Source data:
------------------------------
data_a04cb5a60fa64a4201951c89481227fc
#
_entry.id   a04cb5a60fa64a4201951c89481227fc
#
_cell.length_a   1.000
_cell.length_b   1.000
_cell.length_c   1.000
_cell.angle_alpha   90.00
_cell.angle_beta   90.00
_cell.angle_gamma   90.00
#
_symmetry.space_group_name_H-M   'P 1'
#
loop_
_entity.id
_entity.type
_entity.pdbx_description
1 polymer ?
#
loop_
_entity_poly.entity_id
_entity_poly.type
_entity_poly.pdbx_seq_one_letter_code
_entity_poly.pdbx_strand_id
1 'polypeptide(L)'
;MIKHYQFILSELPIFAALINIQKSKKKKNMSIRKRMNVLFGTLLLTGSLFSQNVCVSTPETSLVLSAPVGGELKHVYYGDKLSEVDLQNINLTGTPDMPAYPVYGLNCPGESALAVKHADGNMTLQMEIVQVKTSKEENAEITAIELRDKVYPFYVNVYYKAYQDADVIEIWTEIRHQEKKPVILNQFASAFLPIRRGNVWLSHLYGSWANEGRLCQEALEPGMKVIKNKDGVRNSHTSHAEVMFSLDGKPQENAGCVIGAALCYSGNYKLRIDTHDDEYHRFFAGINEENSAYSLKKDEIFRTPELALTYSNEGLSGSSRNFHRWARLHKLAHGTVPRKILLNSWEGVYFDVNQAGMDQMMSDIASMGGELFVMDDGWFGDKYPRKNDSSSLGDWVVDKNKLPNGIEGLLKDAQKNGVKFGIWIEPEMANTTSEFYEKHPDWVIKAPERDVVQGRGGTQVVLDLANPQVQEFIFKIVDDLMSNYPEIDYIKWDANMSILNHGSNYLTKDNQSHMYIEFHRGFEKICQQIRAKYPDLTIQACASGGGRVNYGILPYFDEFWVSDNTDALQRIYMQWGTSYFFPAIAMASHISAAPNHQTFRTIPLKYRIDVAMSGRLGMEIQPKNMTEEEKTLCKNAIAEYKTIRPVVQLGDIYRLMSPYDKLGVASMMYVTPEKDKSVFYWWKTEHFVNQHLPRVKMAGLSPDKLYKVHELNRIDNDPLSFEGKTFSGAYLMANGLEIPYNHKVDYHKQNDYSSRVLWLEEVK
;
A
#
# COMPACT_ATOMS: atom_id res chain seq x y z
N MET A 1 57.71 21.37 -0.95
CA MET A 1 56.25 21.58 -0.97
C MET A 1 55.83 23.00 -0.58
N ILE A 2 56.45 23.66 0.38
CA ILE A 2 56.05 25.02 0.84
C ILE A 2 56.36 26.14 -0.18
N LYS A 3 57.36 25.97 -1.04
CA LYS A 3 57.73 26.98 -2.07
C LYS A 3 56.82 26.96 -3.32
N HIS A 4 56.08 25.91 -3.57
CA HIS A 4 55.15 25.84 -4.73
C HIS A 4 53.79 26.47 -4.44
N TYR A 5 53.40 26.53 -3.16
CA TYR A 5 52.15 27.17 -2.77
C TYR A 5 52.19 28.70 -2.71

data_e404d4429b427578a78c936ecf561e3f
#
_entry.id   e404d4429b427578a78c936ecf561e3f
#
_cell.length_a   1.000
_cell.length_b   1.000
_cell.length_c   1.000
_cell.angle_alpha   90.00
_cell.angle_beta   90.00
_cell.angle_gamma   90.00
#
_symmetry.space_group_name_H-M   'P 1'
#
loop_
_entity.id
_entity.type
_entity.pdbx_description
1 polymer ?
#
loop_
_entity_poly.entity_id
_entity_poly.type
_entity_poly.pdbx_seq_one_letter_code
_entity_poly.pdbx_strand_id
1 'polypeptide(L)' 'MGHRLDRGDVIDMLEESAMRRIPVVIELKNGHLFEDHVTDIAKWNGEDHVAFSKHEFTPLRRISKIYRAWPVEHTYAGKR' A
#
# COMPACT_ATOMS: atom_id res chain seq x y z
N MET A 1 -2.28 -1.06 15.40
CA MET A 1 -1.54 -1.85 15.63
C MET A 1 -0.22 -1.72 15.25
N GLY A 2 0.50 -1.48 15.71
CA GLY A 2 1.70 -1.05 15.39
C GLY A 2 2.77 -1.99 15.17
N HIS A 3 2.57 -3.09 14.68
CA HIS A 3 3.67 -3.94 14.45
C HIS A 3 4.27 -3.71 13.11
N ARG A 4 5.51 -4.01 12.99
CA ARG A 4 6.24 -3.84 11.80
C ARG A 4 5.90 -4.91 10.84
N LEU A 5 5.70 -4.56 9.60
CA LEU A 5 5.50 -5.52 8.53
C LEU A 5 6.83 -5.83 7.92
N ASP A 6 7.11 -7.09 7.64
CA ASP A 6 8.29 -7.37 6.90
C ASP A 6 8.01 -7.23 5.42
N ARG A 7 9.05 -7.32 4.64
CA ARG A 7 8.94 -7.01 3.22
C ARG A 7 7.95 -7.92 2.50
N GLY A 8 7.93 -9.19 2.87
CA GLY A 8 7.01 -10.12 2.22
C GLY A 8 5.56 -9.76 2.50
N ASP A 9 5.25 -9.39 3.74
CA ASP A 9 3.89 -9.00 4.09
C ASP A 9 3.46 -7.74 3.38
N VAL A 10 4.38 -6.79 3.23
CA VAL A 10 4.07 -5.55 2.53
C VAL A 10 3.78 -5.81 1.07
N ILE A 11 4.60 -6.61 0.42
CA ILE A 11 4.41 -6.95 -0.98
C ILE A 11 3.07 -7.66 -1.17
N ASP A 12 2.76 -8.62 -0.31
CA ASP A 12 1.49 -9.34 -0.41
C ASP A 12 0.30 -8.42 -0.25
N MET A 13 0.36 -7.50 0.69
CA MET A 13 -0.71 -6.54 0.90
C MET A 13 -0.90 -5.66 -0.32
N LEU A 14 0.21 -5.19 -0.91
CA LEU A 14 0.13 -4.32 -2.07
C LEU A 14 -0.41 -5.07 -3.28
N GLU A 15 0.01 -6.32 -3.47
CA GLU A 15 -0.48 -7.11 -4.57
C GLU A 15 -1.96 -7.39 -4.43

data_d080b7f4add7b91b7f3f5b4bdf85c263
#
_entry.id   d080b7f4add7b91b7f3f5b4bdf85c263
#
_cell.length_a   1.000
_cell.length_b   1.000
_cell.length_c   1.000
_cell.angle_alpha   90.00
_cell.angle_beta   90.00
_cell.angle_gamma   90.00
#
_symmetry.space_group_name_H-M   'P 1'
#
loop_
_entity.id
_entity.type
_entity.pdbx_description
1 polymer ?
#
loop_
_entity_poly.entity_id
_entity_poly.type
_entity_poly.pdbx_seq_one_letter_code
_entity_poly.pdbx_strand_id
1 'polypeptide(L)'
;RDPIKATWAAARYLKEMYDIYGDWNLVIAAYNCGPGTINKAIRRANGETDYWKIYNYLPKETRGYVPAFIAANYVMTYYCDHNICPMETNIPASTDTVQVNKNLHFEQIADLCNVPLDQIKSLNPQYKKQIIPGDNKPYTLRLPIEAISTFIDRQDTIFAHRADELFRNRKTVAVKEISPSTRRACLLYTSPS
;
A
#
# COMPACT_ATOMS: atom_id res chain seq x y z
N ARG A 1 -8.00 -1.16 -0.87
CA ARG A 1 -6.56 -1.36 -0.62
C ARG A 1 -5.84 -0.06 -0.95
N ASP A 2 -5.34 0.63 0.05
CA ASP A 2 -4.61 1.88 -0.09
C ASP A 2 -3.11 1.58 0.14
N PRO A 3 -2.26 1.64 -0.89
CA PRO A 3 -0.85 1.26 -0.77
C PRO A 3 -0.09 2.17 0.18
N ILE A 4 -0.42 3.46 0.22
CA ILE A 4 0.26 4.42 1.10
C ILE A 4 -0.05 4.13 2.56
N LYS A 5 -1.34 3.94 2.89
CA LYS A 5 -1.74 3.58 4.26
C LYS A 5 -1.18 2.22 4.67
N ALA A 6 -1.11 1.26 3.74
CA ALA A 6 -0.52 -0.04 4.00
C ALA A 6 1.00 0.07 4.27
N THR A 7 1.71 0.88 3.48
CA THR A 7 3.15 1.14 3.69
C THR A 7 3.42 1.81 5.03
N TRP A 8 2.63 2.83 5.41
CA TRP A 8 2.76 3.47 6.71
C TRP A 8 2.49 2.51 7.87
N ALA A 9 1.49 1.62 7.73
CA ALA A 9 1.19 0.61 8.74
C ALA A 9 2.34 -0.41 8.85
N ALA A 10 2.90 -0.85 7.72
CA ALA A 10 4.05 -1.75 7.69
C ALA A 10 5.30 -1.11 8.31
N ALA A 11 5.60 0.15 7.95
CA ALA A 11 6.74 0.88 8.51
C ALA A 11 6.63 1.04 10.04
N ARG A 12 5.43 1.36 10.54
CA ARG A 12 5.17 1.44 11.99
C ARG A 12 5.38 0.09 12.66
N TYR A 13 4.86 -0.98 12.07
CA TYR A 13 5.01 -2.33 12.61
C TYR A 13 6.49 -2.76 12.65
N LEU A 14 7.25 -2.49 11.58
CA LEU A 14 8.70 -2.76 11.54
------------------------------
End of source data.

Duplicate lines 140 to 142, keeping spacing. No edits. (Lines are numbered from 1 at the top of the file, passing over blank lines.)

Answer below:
_entity_poly.pdbx_seq_one_letter_code
_entity_poly.pdbx_strand_id
1 'polypeptide(L)'